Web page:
by thewils (463314) on Friday March 07, 2008 @05:18PM (#22680972) Journal

      how is P2P an ID Theft risk

      'cos the idiot users don't realize they are sharing their entire disk.
      • by rmadmin (532701)
        I don't know of any p2p software that shares the entire disk by default. Torrent software only shares stuff you specifically tell it to.
        • I don't know of any p2p software that shares the entire disk by default. Torrent software only shares stuff you specifically tell it to.
          Some brain dead versions of Limewire share the whole disk. Limewire is crap anyway though and only the mentally deficient are using it at this point. Probably the same set of users that are running un-patched versions of Windows, IE, and Outlook.
          • by rmadmin (532701)
            Ah, I wasn't aware that Limewire had this behavior. The rare occasions I used it in the past, I specifically told it to download to folder X, and to only share from folder X.
          • by STrinity (723872)

            Some brain dead versions of Limewire share the whole disk. Limewire is crap anyway though and only the mentally deficient are using it at this point.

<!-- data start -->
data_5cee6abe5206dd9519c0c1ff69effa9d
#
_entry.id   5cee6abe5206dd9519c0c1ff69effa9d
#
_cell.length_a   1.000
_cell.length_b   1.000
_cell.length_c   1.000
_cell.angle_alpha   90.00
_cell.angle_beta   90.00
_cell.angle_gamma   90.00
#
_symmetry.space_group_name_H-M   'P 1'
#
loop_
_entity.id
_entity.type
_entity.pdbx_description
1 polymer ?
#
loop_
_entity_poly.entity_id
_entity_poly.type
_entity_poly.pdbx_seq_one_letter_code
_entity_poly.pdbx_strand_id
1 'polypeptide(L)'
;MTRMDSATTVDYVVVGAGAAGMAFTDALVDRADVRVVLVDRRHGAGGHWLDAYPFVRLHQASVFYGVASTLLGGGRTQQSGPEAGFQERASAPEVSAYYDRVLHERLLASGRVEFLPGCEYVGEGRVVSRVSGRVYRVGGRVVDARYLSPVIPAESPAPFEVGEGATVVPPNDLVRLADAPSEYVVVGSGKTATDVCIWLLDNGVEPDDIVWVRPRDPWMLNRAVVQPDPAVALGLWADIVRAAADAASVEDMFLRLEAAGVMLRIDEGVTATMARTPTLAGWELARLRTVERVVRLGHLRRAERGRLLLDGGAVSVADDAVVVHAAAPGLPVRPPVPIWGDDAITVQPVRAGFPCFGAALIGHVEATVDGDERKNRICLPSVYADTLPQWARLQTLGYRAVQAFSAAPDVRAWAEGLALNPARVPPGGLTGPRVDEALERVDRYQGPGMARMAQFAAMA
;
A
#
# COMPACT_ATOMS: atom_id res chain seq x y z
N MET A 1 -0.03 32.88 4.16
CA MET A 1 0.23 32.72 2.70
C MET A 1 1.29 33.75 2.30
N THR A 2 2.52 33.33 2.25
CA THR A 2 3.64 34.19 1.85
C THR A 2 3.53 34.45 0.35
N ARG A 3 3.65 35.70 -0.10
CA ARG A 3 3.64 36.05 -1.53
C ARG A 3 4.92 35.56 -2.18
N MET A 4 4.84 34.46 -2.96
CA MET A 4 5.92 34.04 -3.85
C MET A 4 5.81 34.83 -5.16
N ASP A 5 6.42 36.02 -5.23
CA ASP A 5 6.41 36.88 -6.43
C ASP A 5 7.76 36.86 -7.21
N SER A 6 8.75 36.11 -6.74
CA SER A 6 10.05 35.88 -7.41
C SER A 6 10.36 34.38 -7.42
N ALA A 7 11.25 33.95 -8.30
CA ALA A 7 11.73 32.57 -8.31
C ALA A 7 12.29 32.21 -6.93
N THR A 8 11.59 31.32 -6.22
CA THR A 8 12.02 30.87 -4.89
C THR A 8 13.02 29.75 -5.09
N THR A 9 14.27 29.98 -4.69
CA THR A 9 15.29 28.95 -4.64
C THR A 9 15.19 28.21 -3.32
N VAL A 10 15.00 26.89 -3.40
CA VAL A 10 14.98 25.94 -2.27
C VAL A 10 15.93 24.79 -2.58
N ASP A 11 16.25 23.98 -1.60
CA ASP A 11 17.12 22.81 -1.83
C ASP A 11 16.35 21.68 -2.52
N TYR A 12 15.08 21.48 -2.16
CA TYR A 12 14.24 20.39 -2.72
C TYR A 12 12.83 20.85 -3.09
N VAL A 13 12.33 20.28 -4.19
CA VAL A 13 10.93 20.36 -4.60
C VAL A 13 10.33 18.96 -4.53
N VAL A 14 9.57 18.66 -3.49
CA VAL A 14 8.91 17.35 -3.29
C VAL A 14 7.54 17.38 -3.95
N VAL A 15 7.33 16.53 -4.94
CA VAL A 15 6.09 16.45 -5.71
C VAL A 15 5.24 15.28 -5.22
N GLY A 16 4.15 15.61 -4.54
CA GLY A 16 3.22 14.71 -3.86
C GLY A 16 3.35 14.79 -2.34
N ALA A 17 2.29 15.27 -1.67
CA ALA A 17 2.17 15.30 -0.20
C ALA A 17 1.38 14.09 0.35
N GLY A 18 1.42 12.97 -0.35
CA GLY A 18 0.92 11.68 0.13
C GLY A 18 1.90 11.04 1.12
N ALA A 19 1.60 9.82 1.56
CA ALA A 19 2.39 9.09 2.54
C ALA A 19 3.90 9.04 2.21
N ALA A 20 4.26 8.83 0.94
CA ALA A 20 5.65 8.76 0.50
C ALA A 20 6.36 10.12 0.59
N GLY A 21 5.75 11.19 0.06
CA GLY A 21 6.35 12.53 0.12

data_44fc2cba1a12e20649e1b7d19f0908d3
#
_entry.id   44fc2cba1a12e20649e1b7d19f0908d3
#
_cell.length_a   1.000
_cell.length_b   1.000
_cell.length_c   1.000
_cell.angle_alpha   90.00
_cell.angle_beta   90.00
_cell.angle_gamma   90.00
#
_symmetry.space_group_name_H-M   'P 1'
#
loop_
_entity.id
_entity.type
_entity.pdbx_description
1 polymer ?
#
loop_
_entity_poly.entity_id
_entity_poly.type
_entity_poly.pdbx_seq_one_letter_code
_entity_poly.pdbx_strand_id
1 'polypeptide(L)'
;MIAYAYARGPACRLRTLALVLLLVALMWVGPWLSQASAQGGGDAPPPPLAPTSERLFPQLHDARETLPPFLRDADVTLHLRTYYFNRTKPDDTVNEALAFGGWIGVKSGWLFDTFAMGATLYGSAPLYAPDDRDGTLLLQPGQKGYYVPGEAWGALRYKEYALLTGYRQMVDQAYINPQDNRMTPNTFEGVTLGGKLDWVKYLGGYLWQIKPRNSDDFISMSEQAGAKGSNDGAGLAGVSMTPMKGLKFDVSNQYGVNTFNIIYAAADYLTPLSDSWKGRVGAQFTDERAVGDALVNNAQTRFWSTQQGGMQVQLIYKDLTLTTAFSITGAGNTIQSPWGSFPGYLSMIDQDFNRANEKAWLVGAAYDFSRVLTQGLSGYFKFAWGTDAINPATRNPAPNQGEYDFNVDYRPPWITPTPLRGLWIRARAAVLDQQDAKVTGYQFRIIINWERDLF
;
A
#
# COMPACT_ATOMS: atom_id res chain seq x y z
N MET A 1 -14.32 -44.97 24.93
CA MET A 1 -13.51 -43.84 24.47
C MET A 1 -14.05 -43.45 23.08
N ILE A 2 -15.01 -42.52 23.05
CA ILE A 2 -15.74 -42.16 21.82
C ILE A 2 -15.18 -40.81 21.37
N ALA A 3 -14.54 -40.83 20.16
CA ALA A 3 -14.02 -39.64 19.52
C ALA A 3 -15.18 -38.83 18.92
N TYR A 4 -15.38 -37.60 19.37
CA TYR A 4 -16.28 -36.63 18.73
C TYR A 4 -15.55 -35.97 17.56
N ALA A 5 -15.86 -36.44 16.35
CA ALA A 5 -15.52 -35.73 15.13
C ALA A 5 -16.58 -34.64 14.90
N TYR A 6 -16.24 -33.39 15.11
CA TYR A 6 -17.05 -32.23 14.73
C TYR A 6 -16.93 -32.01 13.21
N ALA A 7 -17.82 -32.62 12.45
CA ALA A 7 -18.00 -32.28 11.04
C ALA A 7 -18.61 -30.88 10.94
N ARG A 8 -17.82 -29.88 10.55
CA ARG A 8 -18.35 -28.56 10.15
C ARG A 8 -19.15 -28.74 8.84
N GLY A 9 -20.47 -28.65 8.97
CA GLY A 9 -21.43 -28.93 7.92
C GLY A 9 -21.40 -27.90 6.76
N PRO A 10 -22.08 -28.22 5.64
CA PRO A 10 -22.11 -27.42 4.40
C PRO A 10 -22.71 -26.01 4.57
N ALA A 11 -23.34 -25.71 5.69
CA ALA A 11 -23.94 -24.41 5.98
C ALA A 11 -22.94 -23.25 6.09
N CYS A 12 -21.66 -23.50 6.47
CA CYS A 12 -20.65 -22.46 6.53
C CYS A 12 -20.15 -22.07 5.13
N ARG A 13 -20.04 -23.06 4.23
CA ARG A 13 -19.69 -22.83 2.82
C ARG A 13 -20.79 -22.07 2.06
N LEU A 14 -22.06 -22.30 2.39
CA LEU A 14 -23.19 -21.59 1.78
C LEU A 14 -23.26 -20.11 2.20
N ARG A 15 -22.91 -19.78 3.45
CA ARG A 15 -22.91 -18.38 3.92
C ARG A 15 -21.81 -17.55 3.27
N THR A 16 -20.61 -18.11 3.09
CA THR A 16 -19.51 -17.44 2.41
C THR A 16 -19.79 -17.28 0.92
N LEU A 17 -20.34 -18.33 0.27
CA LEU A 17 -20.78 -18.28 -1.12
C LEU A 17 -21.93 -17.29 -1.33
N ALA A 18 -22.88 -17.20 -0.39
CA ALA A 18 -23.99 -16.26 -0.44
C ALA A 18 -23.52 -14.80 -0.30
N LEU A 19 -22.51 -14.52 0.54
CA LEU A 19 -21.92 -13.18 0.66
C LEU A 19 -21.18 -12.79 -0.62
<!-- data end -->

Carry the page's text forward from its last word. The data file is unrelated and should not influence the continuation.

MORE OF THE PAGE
Hey my extremely cute next door neighbor uses Limewire! And has an unsecured WiFi router.

            Did you know that if you share a folder in Limewire, it's automatically shared across your LAN?

            Come to think of it, what am I doing posting to Slashdot.
            • by rtb61 (674572)
              Did you know that discovering the answer to that question is a criminal offence ;).
      • by master_p (608214)
        It's not P2P's fault though. It's the people.
    • Excuse me? Aside from the standard malware risks and stupid users, how is P2P an ID Theft risk?

      Its called FUD. Take something people don't understand, add something they are scared of and the result they are more likely to vote in your favour.
  • just like guns (Score:5, Insightful)

    by KevMar (471257) on Friday March 07, 2008 @05:02PM (#22680744) Homepage Journal
    Guns dont kill people, people kill people.

    We should outlaw cars too, look at all the people they kill.

    I know this has nothing to do about murder, but they are blaming the technology for the crimes. If you get rid of P2P, something new will replace it.

    Thats assuming you can get rid of P2P. P2P will not go away any time soon.
    • Re:just like guns (Score:5, Insightful)

      by Itninja (937614) on Friday March 07, 2008 @05:12PM (#22680904) Homepage
      Not that I want to jump on the gun control bandwagon, or that I want to block P2P transfers, but....